Unlike the many that visit the Pen-y-Gwryd Hotel to conquer Snowdon or contemplate life’s vagaries and wonders, it was that god-awful site of the bottom of the barrel that found me there. I needed to work and make money to continue my European travels.

It was a desperate situation—but not serious. I had a job and so a means to an end; but never did I imagine that I would actually grow to love and later miss such a peculiar and wonderful place.

While the lush dewy mountains of North Wales are well known and admired, it was the characters—residents and staff alike—that grace the Pen-y-Gwryd that made it my home away from home.

The Pen-y-Gwryd is a travelers’ inn. It is remote. It sits neatly and confidently on the toes of Mount Snowdon and is embraced by the seemingly boundless lichen green-grey outcrops of the Glyders.

After traveling from London to Bangor Railway Station I was greeted on the platform by the lady of the house, Jane Pullee, a no nonsense business-women with soft classic tastes equally matched with a stern love of formality. At the hotel I was briefed on the daily tasks, handed a lace trim apron … and a feather duster … and shown my room.

Her two sons, Nick and Rupert, managed the everyday runnings. To my surprise neither of them looked anything like the hobbit-like creatures one might expect to find in a place like ‘the Gwyrd’.

XE3_02571_L

I quickly learnt that for the next year from 7am until 7pm 6 days a week I would be busy washing mops, drawing the curtains, turning down the sheets, ‘hoovering’ (which antipodeans call ‘vacuuming’) scrubbing the baths, preparing a local Welsh cheese board selection for after-dinner and much later swanning with the best of them in the Smoke Room.

With staff that comprised of 2 Polish girls, 2 Danish chefs, 2 British boys and 2 Australian travelers, it made for an interesting octo-dynamic. We all worked hard and we all worked well.

Under the watchful eyes of Jane, Rupert—a somewhat eccentric gentleman dreamer and Nick a well-traveled not-so-long ago retired alternate with purpose, directed us through the everyday verse and chorus of hotel work.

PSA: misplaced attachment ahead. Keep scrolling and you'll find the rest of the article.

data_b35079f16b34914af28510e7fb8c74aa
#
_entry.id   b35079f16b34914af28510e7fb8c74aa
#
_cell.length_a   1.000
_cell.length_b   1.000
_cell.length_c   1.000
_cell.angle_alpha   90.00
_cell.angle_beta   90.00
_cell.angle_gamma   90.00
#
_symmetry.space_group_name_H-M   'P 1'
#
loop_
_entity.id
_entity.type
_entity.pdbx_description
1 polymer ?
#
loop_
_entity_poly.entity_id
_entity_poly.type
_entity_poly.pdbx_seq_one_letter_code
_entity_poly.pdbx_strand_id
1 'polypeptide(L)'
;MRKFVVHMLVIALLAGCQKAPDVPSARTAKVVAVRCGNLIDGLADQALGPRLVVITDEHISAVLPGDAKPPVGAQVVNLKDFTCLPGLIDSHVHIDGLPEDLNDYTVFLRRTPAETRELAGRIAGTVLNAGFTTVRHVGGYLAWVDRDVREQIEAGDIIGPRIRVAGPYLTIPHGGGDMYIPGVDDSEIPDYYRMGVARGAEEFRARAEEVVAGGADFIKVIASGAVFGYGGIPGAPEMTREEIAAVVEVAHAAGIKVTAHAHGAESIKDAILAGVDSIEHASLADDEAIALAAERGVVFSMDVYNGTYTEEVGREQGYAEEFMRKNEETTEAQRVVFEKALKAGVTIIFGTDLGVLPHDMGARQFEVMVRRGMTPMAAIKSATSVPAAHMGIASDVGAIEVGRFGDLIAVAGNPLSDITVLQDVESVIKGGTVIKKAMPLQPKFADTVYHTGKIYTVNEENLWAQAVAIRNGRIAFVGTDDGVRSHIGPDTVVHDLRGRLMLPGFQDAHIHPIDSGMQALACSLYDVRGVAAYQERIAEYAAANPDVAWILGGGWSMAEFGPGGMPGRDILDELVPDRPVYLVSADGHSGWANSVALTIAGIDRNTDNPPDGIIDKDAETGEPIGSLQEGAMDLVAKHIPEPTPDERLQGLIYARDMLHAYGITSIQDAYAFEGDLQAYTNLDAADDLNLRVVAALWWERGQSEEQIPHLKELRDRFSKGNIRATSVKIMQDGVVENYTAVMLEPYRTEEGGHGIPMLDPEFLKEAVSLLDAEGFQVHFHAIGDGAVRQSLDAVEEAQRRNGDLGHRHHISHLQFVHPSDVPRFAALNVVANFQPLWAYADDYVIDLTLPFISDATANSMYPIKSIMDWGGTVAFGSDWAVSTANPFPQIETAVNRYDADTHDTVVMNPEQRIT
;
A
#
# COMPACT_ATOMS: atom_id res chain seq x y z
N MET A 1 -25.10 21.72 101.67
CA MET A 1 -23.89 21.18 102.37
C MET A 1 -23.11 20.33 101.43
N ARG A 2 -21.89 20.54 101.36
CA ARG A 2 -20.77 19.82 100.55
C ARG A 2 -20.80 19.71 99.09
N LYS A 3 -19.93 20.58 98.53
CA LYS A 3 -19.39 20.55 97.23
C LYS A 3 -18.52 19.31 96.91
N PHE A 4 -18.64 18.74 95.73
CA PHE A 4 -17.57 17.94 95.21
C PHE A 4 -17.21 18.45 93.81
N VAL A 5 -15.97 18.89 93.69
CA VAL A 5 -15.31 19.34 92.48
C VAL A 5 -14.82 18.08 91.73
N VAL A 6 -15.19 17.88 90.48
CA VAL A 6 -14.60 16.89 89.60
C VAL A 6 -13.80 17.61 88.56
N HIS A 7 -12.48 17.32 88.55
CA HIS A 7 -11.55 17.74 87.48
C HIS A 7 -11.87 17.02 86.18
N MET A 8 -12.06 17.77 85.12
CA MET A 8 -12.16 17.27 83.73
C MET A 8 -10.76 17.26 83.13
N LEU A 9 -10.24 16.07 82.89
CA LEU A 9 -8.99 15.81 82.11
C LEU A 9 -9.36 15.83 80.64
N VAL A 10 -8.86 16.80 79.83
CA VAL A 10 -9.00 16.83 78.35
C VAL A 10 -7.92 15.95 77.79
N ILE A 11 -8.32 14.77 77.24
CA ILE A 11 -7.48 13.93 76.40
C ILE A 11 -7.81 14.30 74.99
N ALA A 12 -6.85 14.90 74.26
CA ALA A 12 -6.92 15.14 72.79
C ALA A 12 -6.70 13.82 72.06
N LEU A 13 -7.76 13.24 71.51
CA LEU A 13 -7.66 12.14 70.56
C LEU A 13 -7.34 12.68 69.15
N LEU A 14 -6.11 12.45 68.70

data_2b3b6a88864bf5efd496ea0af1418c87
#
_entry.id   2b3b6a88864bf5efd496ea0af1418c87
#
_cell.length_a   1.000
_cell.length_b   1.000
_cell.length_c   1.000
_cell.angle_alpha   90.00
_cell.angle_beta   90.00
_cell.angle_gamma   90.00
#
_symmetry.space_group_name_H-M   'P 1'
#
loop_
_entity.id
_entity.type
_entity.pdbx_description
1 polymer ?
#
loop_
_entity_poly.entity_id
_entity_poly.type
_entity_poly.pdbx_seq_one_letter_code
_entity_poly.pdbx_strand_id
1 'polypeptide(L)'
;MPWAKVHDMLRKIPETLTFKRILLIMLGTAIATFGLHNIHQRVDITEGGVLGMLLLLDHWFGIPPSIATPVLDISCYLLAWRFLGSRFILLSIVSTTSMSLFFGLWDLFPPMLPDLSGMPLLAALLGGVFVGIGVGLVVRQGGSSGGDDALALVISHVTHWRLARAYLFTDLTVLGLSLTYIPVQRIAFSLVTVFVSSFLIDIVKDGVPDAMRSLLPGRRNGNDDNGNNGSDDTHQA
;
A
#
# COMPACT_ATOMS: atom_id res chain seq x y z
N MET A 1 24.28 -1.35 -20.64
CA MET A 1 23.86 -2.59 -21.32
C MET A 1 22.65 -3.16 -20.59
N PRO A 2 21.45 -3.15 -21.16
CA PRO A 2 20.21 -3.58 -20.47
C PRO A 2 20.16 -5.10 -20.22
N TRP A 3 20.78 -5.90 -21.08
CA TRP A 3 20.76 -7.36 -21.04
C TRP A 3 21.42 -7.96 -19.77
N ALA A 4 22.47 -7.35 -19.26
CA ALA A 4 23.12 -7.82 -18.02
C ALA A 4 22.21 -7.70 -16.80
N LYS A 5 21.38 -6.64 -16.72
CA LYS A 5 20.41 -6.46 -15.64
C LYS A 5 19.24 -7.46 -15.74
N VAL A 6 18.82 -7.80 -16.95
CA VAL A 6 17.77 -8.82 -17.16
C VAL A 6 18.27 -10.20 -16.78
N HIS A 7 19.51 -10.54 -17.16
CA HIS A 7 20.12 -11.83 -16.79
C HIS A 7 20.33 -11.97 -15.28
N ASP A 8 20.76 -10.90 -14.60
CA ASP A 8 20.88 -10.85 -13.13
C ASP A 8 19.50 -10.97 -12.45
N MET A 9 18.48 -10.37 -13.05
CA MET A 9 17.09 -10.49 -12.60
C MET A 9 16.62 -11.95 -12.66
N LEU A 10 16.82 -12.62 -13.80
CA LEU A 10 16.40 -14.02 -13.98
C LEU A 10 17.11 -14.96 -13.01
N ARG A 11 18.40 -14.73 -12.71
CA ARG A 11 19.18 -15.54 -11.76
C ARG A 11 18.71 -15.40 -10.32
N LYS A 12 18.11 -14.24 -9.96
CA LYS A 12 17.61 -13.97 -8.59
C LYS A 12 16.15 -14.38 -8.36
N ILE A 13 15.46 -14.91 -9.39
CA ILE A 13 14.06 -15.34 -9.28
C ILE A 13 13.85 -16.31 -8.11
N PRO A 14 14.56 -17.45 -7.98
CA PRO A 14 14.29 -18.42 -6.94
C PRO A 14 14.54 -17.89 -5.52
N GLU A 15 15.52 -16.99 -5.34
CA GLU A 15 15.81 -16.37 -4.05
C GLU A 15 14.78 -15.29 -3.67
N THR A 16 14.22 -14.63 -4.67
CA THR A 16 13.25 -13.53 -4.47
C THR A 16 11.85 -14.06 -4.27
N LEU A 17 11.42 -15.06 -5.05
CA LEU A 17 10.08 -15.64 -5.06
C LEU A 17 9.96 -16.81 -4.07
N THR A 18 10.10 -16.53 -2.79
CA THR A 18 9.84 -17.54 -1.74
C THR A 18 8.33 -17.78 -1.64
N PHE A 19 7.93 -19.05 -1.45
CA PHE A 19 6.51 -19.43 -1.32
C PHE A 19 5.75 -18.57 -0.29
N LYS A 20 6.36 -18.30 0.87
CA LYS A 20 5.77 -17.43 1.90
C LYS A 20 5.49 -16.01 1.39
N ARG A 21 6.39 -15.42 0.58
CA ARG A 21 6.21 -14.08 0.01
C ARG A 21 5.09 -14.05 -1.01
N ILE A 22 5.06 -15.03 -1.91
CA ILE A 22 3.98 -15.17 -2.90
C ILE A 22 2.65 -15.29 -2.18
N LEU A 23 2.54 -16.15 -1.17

There was something still and peaceful in the madness of the Pen-y-Gwryd’s relentless routine—especially Friday to Sunday, mid-term break and bloody bank holidays.

Somewhere in between brassing the door knobs and hanging tea-towels in the drying room, and of course polishing the ancient oak furniture, setting the coal fires and mopping the slate, there would be time to segue across the frost-tipped grass to the cedar sauna by the pond. And there … ‘to sleep, perchance to dream — and soak up the ample simplicity that only comes when you … stop.

Savoring  the quiet moments was one of many things I learnt during my Gwryd tour of duty; that and how to roll a cigarette like an English champion and an appreciation of the function and purpose of old-fashioned white bread—without a trace of fibre or goodness.

The double-decker-daily bus that ran to the sea town of LLandudno was our day-off staff routine—a weekly dose of reality that reminded us that we lived in a modern time, with Myspace and Cadbury.

No matter what way you pick up the Gwyrd, and no matter what angle you see it from, when I close my eyes, at any moment, I’m back in front of the fire in the Smoke Room, at the end of a long shift, with the never say die late night patrons and an ample gin and tonic.

Featured in: The Pen y Gwyrd Hotel- Tales from the Smoke Room

Compiled and edited by Rob Goodfellow, Jonathan Copeland and Peter O’Neill

Photos by Nicola Maysmor

Advertisements